Abbé Pierre Henri Grouès

Abbé Pierre Henri Grouès

Birth
Lyon, Departement du Rhône, Rhône-Alpes, France
Death 22 Jan 2007 (aged 94)
Paris, City of Paris, Île-de-France, France
Burial Esteville, Departement de la Seine-Maritime, Haute-Normandie, France
Memorial ID 20839234 · View Source
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Religious Leader. Founder of the Emmaus Movement, Abbé Pierre was repeatedly voted as France's most popular man. Born Henri Marie Josepp Groues as one of eight children to a well-to-do family, he exchanged the prosperous comfort of his home to a humble cell when he entered the Franciscan Capuchin Order at nineteen years of age. Ordained priest in 1938, during the Second World War he was a member of the French Resistance, operating under various assumed names, aiding several Jews and politically persecuted people escape to Switzerland, including Jacques de Gaulle, brother of future French President Charles. Soon becoming the unofficial spokesman for the homeless, in 1949 with the help of a former convict and his lawmaker's salary, he opened what was to be the first Emmaus community house in Neuilly-Plaisance, northeast of Paris. With the name referring to a Biblical location where Jesus appeared and was sheltered after his Resurrection, the movement was aimed at helping the homeless to find shelter and is currently present in thirty nine countries. He rose to fame during the winter of 1954 after issuing a radio appeal on behalf of the homeless when a three-month-old infant froze to death in a bus that served as the family's home and after a woman died on a Paris boulevard with an eviction order clutched in her frozen hand. Within minutes of his appeal, millions of francs poured in. A hotel, train station and army trucks were commandeered to collect tons of donated supplies that included jewels and fur coats. Founding the Abbé Pierre Foundation in 1992, along the years he was decorated as officer, commander, grand officer and ultimately with the grand cross of the Légion d'honneur. Praised by President Jacques Chirac as a "living legend", topping polls as France's most beloved public figure year after year, he actually asked to stop being nominated to allow "someone from the younger generation", with his successor becoming football player Zinedine Zidane. Authoring various publications along the years, his 2005 book "Mon Dieu ... Pourquoi?" suggested he had sex as a younger man, that he favored allowing priests to marry, supported unions of gay couples and the ordination of women to the priesthood. His death at 94 years of age following a lung infection on Monday, January 22, 2007, united France in paying homage to a unique character who brought together many opposing factions. Laid out in state at the chapel of the Val de Grace military hospital where hundreds of people paid their respects, his funeral mass, presided by the Archbishop of Paris, Msgr. Andre Vingt-Trois, was said at the Cathedral of Notre Dame. Successively he was privately interred in a small cemetery in the Normandy village of Esteville.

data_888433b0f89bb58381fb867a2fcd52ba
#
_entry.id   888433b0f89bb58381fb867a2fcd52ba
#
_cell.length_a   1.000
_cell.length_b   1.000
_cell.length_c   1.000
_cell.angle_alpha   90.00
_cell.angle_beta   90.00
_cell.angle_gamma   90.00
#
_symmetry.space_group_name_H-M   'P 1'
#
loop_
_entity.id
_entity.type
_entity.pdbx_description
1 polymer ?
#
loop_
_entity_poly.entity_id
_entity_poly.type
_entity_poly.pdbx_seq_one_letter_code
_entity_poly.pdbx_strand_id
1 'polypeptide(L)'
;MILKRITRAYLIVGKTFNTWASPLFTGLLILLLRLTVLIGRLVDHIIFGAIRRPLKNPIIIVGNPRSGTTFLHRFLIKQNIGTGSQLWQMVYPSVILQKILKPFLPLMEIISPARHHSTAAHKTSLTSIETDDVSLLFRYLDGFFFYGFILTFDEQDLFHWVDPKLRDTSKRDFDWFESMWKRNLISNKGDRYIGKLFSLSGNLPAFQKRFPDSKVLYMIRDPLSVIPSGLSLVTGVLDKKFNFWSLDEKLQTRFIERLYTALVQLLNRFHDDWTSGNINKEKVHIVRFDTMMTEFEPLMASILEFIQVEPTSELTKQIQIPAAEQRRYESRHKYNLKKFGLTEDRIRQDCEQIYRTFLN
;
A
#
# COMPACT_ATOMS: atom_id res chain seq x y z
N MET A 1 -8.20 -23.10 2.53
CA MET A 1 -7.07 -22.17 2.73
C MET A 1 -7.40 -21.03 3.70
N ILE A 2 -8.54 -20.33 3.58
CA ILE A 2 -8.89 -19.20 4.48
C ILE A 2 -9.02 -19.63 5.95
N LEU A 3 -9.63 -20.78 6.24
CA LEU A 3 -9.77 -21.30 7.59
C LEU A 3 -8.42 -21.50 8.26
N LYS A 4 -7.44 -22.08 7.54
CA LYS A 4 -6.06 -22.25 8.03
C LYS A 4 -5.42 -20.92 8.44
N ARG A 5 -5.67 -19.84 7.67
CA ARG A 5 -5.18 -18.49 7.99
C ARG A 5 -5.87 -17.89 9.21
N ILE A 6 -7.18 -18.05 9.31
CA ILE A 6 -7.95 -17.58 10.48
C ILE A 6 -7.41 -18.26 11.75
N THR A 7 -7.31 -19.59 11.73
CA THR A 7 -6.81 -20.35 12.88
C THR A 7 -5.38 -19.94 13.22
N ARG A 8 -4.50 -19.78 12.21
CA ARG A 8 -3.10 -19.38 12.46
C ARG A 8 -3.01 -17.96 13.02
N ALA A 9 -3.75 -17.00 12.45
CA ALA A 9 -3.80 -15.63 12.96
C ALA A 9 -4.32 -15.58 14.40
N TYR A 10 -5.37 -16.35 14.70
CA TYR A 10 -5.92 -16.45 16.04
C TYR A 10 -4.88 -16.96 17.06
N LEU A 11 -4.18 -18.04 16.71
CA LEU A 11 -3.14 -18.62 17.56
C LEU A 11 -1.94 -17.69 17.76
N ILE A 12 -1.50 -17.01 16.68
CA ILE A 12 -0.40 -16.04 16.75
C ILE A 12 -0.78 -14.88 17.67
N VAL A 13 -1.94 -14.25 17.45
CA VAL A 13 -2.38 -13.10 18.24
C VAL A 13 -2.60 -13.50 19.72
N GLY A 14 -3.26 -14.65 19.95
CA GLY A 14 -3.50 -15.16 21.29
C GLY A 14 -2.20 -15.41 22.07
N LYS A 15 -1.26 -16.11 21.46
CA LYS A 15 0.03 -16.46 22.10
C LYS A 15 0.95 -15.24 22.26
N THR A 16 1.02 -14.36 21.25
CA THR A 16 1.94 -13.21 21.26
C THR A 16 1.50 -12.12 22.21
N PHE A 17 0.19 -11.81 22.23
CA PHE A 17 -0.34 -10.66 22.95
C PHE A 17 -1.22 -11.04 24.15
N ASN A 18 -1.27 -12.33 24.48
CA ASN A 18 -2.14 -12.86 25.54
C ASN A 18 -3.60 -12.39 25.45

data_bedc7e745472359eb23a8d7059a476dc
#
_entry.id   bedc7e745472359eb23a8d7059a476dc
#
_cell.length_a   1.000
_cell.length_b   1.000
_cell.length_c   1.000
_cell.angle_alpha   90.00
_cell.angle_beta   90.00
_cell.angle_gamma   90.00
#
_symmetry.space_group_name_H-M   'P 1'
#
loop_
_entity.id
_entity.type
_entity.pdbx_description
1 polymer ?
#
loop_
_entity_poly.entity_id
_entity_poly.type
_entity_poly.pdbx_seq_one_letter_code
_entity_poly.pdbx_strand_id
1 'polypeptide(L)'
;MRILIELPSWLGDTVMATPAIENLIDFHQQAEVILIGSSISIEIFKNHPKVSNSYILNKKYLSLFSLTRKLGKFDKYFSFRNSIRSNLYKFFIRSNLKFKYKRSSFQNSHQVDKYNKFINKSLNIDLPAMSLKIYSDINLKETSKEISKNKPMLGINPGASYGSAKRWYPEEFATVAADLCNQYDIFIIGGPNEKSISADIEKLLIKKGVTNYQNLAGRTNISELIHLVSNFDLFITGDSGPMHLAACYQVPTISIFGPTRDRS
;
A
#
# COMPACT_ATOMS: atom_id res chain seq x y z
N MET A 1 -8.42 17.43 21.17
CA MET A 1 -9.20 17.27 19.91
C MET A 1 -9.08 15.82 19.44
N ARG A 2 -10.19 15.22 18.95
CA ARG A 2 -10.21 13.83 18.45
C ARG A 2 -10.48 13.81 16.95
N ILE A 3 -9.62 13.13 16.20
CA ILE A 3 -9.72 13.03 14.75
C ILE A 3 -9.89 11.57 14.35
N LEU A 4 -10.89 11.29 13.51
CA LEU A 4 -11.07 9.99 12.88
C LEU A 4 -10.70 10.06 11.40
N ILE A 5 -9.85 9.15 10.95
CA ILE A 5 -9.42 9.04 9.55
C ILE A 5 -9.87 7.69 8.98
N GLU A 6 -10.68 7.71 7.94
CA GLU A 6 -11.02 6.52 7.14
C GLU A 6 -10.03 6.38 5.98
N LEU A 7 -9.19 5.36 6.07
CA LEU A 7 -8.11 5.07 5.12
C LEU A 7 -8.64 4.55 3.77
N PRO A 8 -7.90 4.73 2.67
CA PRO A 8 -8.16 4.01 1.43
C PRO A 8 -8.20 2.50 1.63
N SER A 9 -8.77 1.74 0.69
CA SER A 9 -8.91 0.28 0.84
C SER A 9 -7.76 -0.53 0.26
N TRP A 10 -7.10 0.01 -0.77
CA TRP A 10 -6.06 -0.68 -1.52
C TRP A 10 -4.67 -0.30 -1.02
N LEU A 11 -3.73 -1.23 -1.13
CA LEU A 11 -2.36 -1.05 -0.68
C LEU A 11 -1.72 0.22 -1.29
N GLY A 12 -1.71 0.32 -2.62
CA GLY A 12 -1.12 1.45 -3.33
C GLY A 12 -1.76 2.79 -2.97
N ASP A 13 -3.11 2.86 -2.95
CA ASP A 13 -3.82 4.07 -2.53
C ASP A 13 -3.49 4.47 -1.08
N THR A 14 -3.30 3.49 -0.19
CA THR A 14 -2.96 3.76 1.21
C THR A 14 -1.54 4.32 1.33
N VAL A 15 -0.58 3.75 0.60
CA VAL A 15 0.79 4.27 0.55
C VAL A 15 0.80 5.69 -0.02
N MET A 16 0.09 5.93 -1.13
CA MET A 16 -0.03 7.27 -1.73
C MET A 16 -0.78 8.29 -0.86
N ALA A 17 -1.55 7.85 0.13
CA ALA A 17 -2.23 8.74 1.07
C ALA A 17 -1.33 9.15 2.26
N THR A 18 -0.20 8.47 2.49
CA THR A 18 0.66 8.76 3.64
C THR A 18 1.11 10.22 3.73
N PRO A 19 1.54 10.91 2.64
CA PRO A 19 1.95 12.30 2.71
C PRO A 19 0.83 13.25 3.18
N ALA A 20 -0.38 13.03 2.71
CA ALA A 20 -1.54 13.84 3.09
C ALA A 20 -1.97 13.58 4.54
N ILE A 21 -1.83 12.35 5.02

Bio by: Eman Bonnici


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  • Maintained by: Find a Grave
  • Originally Created by: Eman Bonnici
  • Added: 8 Aug 2007
  • Find a Grave Memorial 20839234
  • Find a Grave, database and images (https://www.findagrave.com : accessed ), memorial page for Abbé Pierre Henri Grouès (5 Aug 1912–22 Jan 2007), Find a Grave Memorial no. 20839234, citing Cimetière d'Esteville, Esteville, Departement de la Seine-Maritime, Haute-Normandie, France ; Maintained by Find A Grave .